I actually favor February because it’s a month that is filled with hope. Days are getting longer, snow is giving away to grassy patches, there is the sense of completing another school year as graduation day is nearer on the horizon. There is also the moment of pause to think, “This year will be even better than last year.”

To celebrate this feeling of hope, the Poem of the Month is “To Hope” by  Charlotte Smith

 Oh, Hope! thou soother sweet of human woes!

How shall I lure thee to my haunts forlorn!

For me wilt thou renew the wither’d rose,

And clear my painful path of pointed thorn?

Ah come, sweet nymph! in smiles and softness drest,

Like the young hours that lead the tender year,

Enchantress! come, and charm my cares to rest:—

Alas! the flatterer flies, and will not hear!

A prey to fear, anxiety, and pain,

Must I a sad existence still deplore?

Lo!—the flowers fade, but all the thorns remain, 

“For me the vernal garland blooms no more.”

Come then, “pale Misery’s love!” be thou my cure,

And I will bless thee, who, tho’ slow, art sure.

image: morguefile/lisasolonynko

POM: NOVEMBER


Ah, tis November. As much as I like that this month gets me a wee bit closer to the end of the year, which gets me that much closer to the end of first semester, which ushers in second semester, which provides a not-as-distant glimpse of June and summer release, I do like October and I am reluctant to let it totally fade away.

I like its blend of summery days of warmth and crisp evening. I appreciate the last hurrah of garden color mixed with swirling leaves. And I favor the bounteous moons that hover like bloated Chinese lanterns on the night’s horizon.

So, here is an October poem for November. How could I resist “spicy woods”? Yet, Amy Lowell does set the tone well for the Thanksgiving month with her “Hoar-Frost” offering:

In the cloud-grey mornings

I heard the herons flying;

And when I came into my garden,

My silken outer-garment

Trailed over withered leaves.

A dried leaf crumbles at a touch,

But I have seen many Autumns

With herons blowing like smoke

Across the sky.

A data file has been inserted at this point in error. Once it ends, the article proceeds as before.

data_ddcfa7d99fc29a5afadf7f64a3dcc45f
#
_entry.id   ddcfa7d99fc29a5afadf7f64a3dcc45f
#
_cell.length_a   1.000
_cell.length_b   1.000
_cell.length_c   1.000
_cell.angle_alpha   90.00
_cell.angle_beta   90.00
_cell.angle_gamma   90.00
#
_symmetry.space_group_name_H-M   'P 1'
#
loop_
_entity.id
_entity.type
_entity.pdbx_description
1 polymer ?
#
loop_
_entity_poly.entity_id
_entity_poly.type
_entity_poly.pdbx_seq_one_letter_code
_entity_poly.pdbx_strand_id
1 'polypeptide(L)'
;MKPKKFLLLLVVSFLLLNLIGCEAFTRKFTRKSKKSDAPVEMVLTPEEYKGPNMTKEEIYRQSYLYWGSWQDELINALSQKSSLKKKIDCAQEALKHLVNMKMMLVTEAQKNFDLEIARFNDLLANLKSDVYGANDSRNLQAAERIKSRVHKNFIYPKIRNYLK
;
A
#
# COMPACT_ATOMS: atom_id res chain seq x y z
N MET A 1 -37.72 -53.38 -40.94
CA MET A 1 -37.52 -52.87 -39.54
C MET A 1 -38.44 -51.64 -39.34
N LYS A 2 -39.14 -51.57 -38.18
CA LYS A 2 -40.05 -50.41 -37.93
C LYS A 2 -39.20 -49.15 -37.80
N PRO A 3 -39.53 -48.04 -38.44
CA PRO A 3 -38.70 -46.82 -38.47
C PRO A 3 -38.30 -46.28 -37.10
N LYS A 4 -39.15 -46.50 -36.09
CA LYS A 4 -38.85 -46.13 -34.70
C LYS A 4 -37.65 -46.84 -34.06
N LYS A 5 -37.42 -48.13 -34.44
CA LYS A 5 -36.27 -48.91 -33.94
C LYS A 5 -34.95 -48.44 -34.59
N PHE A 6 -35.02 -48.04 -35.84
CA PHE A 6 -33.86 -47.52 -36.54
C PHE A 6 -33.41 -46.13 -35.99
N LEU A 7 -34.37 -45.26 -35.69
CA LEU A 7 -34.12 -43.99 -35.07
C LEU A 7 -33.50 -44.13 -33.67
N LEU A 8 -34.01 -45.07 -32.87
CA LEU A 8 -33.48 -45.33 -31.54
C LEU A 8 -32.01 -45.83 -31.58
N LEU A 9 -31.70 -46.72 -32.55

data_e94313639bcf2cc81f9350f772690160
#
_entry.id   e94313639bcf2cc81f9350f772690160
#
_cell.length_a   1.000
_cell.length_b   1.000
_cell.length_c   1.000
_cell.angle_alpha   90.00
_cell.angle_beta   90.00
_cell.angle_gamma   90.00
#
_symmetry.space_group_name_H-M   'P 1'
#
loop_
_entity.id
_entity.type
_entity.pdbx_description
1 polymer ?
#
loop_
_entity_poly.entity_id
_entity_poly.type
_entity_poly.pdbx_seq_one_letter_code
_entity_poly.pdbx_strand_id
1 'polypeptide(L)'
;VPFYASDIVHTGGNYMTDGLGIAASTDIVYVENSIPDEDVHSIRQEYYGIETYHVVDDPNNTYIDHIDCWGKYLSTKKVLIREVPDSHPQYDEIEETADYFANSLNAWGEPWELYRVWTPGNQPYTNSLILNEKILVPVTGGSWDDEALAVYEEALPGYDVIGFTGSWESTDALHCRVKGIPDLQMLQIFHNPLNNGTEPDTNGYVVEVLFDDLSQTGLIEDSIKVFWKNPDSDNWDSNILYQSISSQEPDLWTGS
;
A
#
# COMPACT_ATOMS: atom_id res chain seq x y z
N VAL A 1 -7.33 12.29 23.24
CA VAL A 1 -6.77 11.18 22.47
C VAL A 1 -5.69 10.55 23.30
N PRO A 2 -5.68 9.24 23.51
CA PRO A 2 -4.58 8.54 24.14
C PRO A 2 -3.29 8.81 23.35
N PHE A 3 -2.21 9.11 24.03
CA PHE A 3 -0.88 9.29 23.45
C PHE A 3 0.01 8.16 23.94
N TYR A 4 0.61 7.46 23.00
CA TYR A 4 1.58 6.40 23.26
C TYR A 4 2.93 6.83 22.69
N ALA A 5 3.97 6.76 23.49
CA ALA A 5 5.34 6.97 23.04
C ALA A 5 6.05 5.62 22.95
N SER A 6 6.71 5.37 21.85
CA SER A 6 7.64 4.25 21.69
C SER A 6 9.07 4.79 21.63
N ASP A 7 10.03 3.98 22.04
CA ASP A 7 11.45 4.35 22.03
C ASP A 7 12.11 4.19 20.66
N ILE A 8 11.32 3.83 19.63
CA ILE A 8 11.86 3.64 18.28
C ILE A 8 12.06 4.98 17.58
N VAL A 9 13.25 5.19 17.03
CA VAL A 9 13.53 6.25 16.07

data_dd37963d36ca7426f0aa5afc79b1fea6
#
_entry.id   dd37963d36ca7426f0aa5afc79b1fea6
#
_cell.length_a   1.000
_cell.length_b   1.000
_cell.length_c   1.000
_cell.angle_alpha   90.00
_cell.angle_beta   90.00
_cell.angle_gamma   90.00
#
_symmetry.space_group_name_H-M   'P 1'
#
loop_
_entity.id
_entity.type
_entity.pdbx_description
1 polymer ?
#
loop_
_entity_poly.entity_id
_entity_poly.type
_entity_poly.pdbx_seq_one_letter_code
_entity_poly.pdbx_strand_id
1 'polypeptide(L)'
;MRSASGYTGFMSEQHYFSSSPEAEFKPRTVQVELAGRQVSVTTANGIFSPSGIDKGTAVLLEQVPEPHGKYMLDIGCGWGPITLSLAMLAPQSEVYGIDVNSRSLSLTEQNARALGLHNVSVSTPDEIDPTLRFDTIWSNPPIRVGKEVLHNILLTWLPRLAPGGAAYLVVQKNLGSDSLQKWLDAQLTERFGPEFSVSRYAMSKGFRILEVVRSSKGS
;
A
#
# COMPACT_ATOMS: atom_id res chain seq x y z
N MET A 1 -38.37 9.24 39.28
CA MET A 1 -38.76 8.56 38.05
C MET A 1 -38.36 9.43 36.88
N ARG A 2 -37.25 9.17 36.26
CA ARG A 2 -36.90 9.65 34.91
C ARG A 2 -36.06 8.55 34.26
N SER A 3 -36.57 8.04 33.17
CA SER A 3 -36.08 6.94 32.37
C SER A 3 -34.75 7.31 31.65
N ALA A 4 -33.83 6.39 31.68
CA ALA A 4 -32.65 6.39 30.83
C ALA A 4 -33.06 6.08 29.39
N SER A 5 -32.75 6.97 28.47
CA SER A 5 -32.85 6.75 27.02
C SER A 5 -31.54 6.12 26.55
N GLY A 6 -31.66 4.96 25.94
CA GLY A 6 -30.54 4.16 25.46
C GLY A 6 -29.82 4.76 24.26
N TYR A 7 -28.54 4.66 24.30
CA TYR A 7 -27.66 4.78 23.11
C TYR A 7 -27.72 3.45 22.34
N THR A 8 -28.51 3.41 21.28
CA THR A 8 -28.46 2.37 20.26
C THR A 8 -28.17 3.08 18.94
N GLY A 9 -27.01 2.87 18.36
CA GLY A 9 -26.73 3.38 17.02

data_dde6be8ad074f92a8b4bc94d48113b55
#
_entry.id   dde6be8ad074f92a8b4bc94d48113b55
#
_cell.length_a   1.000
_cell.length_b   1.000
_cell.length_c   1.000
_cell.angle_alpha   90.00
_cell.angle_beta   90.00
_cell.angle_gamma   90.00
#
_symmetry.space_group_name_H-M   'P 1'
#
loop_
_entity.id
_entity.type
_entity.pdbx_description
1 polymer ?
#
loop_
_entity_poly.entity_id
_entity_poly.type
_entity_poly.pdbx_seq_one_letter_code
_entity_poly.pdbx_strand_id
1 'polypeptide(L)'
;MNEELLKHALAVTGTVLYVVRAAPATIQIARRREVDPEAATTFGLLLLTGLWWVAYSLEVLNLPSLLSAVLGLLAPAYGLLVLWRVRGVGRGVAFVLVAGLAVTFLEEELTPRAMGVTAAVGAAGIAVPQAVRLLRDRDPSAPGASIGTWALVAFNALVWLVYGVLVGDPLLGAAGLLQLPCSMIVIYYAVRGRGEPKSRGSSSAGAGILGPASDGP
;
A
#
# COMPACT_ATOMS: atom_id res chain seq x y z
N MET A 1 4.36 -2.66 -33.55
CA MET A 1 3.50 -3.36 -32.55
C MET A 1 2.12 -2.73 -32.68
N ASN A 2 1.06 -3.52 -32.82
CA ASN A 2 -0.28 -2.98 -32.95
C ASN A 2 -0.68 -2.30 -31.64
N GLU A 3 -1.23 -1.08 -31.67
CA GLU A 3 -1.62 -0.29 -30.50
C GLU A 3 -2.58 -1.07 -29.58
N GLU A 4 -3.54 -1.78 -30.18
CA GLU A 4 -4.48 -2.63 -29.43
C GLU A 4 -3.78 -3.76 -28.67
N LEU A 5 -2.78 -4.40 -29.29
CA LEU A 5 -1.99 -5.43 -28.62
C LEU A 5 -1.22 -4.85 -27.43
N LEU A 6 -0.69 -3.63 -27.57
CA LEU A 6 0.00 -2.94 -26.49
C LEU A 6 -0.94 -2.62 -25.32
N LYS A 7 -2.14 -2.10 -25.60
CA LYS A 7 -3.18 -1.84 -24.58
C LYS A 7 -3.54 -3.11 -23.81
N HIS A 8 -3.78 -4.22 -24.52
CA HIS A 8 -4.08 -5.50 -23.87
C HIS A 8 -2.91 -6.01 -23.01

October

Helen Hunt Jackson
Bending above the spicy woods which blaze,
Arch skies so blue they flash, and hold the sun
Immeasurably far; the waters run
Too slow, so freighted are the river-ways
With gold of elms and birches from the maze
Of forests. Chestnuts, clicking one by one,
Escape from satin burs; her fringes done,
The gentian spreads them out in sunny days,
And, like late revelers at dawn, the chance
Of one sweet, mad, last hour, all things assail,
And conquering, flush and spin; while, to enhance
The spell, by sunset door, wrapped in a veil
Of red and purple mists, the summer, pale,
Steals back alone for one more song and dance.

Writerly Wisdom: Quotes on Setting


One reason I read books is because I dread ever so much to travel. I do like the “here I am” of arriving. It’s all that packing, squishing into miniscule airline seats, fretting about schedules, realizing I brought the entirely wrong things to wear, that make traveling drearisome. I do like the exploring, discovering, reveling that is part of going somewhere new. This is a big reason why I read novels. Reading, especially fiction, takes me places that doesn’t involve packing a bag. This month’s Writerly Wisdom set of quotes focuses on that aspect of writing involving place: setting. How does a writer put me in the “there” of their writing?

“The house smelled musty and damp, and a little sweet, as if it were haunted by the ghosts of long-dead cookies.”
Neil Gaiman, American Gods

“An author knows his landscape best; he can stand around, smell the wind, get a feel for his place.”
Tony Hillerman

Eudora Welty said, “Every story would be another story, and unrecognizable if it took up its characters and plot and happened somewhere else… Fiction depends for its life on place. Place is the crossroads of circumstance, the proving ground of, What happened? Who’s here? Who’s coming?…”

“Don’t tell me the moon is shining; show me the glint of light on broken glass.” –Anton Chekov

How important is setting for you when reading? Is it more important than visualizing the character? What memorable settings have you discovered in reading–which authors are able to transport you to that place in the writing?